1 / 17

# Spreadsheet Alternatives and Tips - PowerPoint PPT Presentation

Download Policy: Content on the Website is provided to you AS IS for your information and personal use and may not be sold / licensed / shared on other websites without getting consent from its author. While downloading, if for some reason you are not able to download a presentation, the publisher may have deleted the file from their server.

- - - - - - - - - - - - - - - - - - - - - - - - - - - E N D - - - - - - - - - - - - - - - - - - - - - - - - - - -
##### Presentation Transcript

1. Spreadsheet Alternatives and Tips David Webb DNJ Solutions June 2009

2. Introduction • Excel or Calc • What is Included • Uses of Spreadsheets • Some Less Obvious Uses • Design • Specific Functions - Excel • Comparison to Open Office Calc

4. Comparable Functions • Office Excel 2007 • Open Office Calc 2.4 – looks like .... • Office Excel 2003 • And now there is Open Office Calc 3.1 • And there are some other products • Google Apps • iPhone Apps • Excel Mobile

5. What Can you use a Spreadsheet for? • Cash analysis • Summations • Graphs • Average Values • Maximum and Minimum Values • Sales Ledger • Monitoring Productivity

6. But also some different reasons • Mailshots - data organisation • Data lists – can be linked to Access Databases • Sorting information • Filtering • Scheduling • Project Management • Asset register

7. Thoughts About Design • Is it just for you? • You need to be organised • But as long as you know what you have done when you go back and revisit it later • Is someone else going to use the sheet? • You need to be more organised • Your design needs to take account of the person who is going to be using the spreadsheet

8. Specific Examples • Average • Absolute Values • Subtotal • If • Data Validation • CountIf • Conditional formatting

9. Average • You have a series of Values – say customer invoices and you want to know the average value of them

10. Absolute Values • This is really useful if you have one value which you need to assign to a number of fields. If you just copy a formula it assumes you want to continue the string you have started. • Use of the \$ symbol locks this set value • Also useful in What If Modelling, it avoids you needing to keep typing the same value in.

11. SubTotal • Really useful when used in coordination with sorting. • You can determine the subtotal of a category within an overall list. • You can take this a step further by taking combinations of categories • In practice you may use something like this.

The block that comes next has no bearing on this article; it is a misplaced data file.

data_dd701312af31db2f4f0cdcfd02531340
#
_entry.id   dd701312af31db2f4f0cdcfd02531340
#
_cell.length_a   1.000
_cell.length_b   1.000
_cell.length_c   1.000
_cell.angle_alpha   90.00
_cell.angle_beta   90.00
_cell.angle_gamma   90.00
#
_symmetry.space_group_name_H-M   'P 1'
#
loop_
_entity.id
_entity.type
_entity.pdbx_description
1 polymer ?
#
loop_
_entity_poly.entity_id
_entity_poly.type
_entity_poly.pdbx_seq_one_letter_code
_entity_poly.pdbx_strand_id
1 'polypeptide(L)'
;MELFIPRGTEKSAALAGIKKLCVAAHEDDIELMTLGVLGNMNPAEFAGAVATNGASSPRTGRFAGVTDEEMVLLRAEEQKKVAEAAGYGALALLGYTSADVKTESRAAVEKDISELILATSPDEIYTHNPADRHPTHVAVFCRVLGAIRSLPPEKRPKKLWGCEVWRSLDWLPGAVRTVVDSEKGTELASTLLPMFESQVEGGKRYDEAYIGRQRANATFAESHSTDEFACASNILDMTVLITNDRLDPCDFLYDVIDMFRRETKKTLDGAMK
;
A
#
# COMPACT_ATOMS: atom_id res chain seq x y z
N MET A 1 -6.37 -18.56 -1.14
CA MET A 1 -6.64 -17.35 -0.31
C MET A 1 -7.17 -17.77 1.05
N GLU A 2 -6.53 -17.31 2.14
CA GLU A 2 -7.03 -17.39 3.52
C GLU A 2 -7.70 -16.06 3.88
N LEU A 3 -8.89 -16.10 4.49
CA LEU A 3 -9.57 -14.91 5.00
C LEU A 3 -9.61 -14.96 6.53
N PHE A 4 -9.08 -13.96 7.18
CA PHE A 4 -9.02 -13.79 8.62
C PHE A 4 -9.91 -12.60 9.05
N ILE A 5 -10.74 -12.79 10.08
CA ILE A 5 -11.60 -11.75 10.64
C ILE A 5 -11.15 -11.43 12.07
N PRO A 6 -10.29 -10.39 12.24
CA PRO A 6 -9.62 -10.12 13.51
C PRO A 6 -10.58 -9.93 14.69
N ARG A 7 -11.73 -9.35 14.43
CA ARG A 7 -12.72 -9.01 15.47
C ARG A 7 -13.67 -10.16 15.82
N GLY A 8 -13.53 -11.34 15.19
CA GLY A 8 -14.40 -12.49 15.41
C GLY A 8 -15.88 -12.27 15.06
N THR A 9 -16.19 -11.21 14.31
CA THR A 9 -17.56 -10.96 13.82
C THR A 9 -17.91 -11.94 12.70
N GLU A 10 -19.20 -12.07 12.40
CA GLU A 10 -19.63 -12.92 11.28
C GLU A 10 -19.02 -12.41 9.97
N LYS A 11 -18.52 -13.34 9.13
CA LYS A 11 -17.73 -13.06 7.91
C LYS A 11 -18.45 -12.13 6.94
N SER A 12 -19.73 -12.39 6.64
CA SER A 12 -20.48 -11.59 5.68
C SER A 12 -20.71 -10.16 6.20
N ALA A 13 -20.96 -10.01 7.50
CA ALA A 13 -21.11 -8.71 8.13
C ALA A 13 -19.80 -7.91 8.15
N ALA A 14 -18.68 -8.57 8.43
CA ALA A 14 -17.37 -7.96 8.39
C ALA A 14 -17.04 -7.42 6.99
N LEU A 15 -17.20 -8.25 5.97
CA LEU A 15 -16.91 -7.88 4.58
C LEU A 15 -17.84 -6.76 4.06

12. If Statements • These are very useful for overcoming troublesome formulas • If you set a value by formula and you do not want a negative answer, an if statement will allow you to return a zero value rather than a negative one. • Here is an example where our widget guys earn 10% commission on sales above £775.

13. Data Validation • Sometimes you need to allow data to be restricted to certain ranges • You can specify and upper limit • You can specify a lower limit • You can assign a note to the cell • You can custom an error message when ineligible data is entered.

14. Count and CountIf • Count – adds up the number of cells which contain a number. Can be used in conjunction with If • CountIf – this function allows you to count how many entries in a range are of a certain type of text – for example how many orders were received by email • A third option is DCOUNT which gives data within a range of criteria

15. Conditional Formatting • It is visually helpful to colour code some lists- for example • We may wish to look at records for a certain customer • We may wish to identify orders over £400 in value • We can colour scale our values from the smallest (red) to the largest (green) • Or we can highlight fields that contain a value

16. And What About Open Office • Most of these functions are available in Open Office Calc • Conditional formatting is lost if you import from Excel. • It does work but you will need to start from scratch using the Format ..... Conditional Formatting

17. And Finally ... • Thanks for coming • Thanks for listening • Any Questions: David Webb DNJ Solutions david.webb@dnjsolutions.co.uk www.dnjsolutions.co.uk